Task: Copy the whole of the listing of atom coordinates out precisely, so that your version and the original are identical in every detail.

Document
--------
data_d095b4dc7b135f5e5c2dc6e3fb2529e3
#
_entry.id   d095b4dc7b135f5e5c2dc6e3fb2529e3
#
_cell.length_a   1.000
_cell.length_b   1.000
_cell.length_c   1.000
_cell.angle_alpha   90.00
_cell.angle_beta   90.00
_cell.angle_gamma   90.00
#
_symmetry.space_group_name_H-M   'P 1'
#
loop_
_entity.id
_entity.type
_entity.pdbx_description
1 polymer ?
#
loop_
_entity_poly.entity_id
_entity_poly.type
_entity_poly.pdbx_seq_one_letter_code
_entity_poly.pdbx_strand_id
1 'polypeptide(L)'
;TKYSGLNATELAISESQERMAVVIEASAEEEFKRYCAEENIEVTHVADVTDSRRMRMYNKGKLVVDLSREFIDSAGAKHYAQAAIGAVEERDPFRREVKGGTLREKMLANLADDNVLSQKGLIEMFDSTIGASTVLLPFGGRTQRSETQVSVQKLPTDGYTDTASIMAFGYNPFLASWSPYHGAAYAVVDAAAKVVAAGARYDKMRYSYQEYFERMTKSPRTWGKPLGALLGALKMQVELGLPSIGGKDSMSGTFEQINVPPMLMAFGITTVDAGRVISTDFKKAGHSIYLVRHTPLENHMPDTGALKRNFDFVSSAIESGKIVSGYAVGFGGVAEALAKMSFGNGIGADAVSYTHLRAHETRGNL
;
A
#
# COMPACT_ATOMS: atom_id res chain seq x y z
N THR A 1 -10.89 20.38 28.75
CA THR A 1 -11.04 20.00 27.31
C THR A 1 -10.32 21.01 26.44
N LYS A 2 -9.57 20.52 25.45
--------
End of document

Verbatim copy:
data_d095b4dc7b135f5e5c2dc6e3fb2529e3
#
_entry.id   d095b4dc7b135f5e5c2dc6e3fb2529e3
#
_cell.length_a   1.000
_cell.length_b   1.000
_cell.length_c   1.000
_cell.angle_alpha   90.00
_cell.angle_beta   90.00
_cell.angle_gamma   90.00
#
_symmetry.space_group_name_H-M   'P 1'
#
loop_
_entity.id
_entity.type
_entity.pdbx_description
1 polymer ?
#
loop_
_entity_poly.entity_id
_entity_poly.type
_entity_poly.pdbx_seq_one_letter_code
_entity_poly.pdbx_strand_id
1 'polypeptide(L)'
;TKYSGLNATELAISESQERMAVVIEASAEEEFKRYCAEENIEVTHVADVTDSRRMRMYNKGKLVVDLSREFIDSAGAKHYAQAAIGAVEERDPFRREVKGGTLREKMLANLADDNVLSQKGLIEMFDSTIGASTVLLPFGGRTQRSETQVSVQKLPTDGYTDTASIMAFGYNPFLASWSPYHGAAYAVVDAAAKVVAAGARYDKMRYSYQEYFERMTKSPRTWGKPLGALLGALKMQVELGLPSIGGKDSMSGTFEQINVPPMLMAFGITTVDAGRVISTDFKKAGHSIYLVRHTPLENHMPDTGALKRNFDFVSSAIESGKIVSGYAVGFGGVAEALAKMSFGNGIGADAVSYTHLRAHETRGNL
;
A
#
# COMPACT_ATOMS: atom_id res chain seq x y z
N THR A 1 -10.89 20.38 28.75
CA THR A 1 -11.04 20.00 27.31
C THR A 1 -10.32 21.01 26.44
N LYS A 2 -9.57 20.52 25.45